1. Fish have been introduced into many previously fishless lakes throughout North America over the past 100+ years. It is difficult to determine the historical distribution of fishless lakes, however, because these introductions have not always been well-documented. 2. Due to its glacial history and low human population density, the state of Maine (U.S.A.) may host the greatest number of naturally fishless lakes in the northeastern United States. However, less than one-quarter of Maine's 6000+ lakes have been surveyed for fish presence, and no accurate assessments of either the historical or current abundance and distribution of fishless lakes exist. 3. We developed methods to assess the abundance and distribution of Maine's naturally fishless lakes (0.6-10.1 ha). We hypothesized that the historical distribution of fishless lakes across a landscape is controlled by geomorphic and geographic conditions. 4. We used ArcGIS to identify landscape-scale geomorphic and geographic factors (e.g. connectivity, surrounding slope) correlated with fish absence in two geomorphic regions of Maine - the western and interior mountains and the eastern lowlands and foothills. By using readily available geographic information systems data our method was not limited to field-visited sites. We estimated the likelihood that a particular lake is fishless with a stepwise logistic regression model developed for each region. 5. The absence of fish from western lakes is related to altitude (+), minimum percent slope in the 500 m buffer (+), maximum percent slope in the 500 m buffer (+) and percent cover of herbaceous-emergent wetland in 1000 m buffer (-). The absence of fish from eastern lakes is related to the lack of a stream within 50 m of the lake. 6. The models predict that a total of 4% (131) of study lakes in the two regions were historically fishless, with the eastern region hosting a greater proportion than the western region. 7. We verified the model predictions with two complementary approaches. First we visited 21 lakes predicted to be fishless and assessed current fish presence with gillnetting. Second, we used paleolimnological techniques based on the abundance of Chaoborus americanus mandibles in the bottom segments of sediment cores. Fifteen of the 21 lakes predicted to be fishless currently contain fish. Paleolimnological evidence, however, suggests that nine of the 15 lakes were historically fishless and thus were subject to undocumented fish introductions. 8. Our approach efficiently predicts the distribution Maine's naturally fishless lakes, and our results indicate that these habitats have declined due to fish introductions. Our method could be applied to other regions with similar geographic and geomorphic constraints on fish distributions as a tool to enhance conservation of a limited resource that provides habitat for unique biological communities. ?? 2007 Blackwell Publishing Ltd.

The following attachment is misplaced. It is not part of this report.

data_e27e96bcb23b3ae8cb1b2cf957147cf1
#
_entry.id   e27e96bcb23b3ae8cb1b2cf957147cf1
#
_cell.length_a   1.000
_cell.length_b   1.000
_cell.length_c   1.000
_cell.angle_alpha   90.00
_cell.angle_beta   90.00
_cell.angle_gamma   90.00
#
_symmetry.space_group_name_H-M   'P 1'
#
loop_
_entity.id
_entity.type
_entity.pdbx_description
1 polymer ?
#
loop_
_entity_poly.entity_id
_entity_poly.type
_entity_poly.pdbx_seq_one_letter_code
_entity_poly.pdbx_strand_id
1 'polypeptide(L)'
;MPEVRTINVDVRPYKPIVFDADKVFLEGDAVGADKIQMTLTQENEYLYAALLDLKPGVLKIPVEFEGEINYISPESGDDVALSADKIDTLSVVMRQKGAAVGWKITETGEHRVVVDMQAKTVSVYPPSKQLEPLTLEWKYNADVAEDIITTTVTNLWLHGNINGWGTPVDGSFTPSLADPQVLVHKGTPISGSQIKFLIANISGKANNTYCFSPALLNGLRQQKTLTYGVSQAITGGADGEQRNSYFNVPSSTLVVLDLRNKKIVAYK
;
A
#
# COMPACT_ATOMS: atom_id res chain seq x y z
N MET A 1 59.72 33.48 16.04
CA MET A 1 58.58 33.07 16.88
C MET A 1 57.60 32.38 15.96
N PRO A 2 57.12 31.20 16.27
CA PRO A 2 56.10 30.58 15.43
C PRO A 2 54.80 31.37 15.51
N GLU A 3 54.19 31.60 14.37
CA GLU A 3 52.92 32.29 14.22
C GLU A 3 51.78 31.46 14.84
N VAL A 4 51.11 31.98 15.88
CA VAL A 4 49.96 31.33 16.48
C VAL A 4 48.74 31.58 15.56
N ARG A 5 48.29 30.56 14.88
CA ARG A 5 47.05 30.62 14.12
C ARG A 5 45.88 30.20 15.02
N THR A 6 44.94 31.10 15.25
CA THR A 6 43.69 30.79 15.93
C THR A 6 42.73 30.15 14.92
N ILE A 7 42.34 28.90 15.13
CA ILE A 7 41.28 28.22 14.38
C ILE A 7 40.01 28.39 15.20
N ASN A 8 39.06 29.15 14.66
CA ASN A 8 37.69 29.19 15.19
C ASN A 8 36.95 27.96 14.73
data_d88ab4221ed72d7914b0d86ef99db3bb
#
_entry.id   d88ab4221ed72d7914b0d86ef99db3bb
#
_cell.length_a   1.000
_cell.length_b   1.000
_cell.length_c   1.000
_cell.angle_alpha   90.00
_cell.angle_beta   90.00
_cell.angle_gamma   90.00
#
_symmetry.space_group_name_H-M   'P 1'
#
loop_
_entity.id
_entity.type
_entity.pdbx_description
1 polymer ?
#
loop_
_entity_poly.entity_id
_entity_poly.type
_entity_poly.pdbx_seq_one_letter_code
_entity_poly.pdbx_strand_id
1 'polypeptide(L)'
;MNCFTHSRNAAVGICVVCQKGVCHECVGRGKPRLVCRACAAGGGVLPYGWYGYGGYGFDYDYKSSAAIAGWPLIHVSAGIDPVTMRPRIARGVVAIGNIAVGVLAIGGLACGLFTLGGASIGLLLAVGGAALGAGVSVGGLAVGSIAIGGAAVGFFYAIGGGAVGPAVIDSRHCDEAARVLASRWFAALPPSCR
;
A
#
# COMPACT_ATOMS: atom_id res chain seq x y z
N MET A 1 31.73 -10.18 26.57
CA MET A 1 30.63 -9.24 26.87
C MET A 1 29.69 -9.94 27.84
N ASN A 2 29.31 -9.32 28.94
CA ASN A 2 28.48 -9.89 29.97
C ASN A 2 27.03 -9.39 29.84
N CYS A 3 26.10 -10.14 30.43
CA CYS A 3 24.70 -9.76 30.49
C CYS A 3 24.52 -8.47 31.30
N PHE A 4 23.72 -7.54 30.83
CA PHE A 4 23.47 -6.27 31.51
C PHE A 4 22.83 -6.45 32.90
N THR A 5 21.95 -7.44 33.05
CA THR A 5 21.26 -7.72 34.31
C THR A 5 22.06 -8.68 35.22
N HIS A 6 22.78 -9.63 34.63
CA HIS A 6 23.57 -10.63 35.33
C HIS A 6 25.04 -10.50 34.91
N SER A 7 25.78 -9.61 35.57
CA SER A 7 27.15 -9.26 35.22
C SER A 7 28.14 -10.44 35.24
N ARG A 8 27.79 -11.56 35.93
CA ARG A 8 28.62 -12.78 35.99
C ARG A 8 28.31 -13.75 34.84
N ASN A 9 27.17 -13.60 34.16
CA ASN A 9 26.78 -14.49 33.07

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Predicting the locations of naturally fishless lakes